Senator Ted Lieu (D-Redondo Beach) will introduce a bill tomorrow, Monday, Jan. 6, 2014 to ban state agencies and officials from assisting the federal government in certain components of its spy activity on Californians. If enacted, the ban would also apply to corporations that provide services to the state.
“The National Security Agency’s massive level of spying and indiscriminate collecting of phone and electronic data on all Americans, including more than 38 million Californians, is a direct threat to our liberty and freedom,” Lieu said in a press release issued today. Tomorrow is the first day of the 2014 legislative session.
The issue of massive spying came to light after Edward Snowden, a computer specialist with the Central Intelligence Agency (CIA) and the National Security Agency (NSA), leaked classified information last year showing the extent to which the federal government spies on its citizens. The Obama Administration downplayed the leaks but eventually admitted the process needed to be “reviewed.”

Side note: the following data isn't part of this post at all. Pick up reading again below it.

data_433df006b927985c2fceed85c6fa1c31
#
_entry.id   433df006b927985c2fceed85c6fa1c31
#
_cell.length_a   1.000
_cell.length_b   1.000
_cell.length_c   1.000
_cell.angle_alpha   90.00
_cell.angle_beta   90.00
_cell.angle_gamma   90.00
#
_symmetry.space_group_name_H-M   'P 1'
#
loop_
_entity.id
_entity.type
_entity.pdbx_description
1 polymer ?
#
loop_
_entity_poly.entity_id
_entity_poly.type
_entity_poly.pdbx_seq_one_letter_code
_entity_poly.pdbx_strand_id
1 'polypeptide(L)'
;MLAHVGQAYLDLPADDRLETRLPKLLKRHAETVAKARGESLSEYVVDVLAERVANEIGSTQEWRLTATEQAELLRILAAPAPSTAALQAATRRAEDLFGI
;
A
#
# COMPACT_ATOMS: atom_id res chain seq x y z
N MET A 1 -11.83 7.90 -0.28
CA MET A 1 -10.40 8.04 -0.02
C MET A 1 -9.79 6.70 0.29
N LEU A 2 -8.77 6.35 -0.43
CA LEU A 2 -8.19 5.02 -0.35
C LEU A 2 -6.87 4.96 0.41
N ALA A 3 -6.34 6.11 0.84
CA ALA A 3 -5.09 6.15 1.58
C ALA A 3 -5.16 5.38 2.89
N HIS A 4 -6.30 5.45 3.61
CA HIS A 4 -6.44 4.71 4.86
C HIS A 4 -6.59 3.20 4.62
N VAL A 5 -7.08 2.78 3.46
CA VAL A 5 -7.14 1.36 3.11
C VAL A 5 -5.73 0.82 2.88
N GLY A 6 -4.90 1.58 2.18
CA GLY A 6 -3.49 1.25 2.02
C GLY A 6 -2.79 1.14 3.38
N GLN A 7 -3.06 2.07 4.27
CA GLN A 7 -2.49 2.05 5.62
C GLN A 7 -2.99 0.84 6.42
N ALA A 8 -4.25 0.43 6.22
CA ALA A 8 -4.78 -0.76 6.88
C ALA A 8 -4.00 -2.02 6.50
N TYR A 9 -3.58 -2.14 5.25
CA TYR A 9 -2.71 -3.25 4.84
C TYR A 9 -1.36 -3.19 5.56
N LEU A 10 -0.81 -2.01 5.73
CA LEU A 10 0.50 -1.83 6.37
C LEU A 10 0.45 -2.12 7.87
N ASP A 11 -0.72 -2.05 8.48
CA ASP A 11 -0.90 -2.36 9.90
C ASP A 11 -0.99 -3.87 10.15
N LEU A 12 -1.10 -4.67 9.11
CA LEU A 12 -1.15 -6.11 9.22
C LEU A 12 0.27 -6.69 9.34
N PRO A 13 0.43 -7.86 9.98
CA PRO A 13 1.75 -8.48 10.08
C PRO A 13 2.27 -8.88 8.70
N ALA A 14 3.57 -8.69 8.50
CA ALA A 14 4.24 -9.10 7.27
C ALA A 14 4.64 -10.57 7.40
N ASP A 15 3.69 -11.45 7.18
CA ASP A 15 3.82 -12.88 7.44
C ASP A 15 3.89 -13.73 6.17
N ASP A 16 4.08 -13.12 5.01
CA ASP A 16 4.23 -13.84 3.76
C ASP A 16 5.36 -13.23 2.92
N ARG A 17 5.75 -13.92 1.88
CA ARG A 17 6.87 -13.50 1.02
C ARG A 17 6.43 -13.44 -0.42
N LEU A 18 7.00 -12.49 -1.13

In support of his bill, Lieu says, “Records show the director of National Intelligence, James Clapper, Jr., initially lied to Congress and denied the existence of NSA’s blanket phone surveillance of all Americans. Multiple media reports regarding NSA activities have now caused Clapper to admit he lied and that the NSA has, in fact, been collecting phone information on all 317 million Americans for years. A federal judge recently declared the NSA’s blanket phone monitoring program to be unconstitutional, calling the dragnet ‘near Orwellian.’
“I agree with the NSA that the world is a dangerous place. That is why our founders enacted the Bill of Rights. They understood the grave dangers of an out-of-control federal government.”
Lieu noted that the Fourth Amendment states: “The right of the people to be secure in their persons, houses, papers, and effects, against unreasonable searches and seizures, shall not be violated.”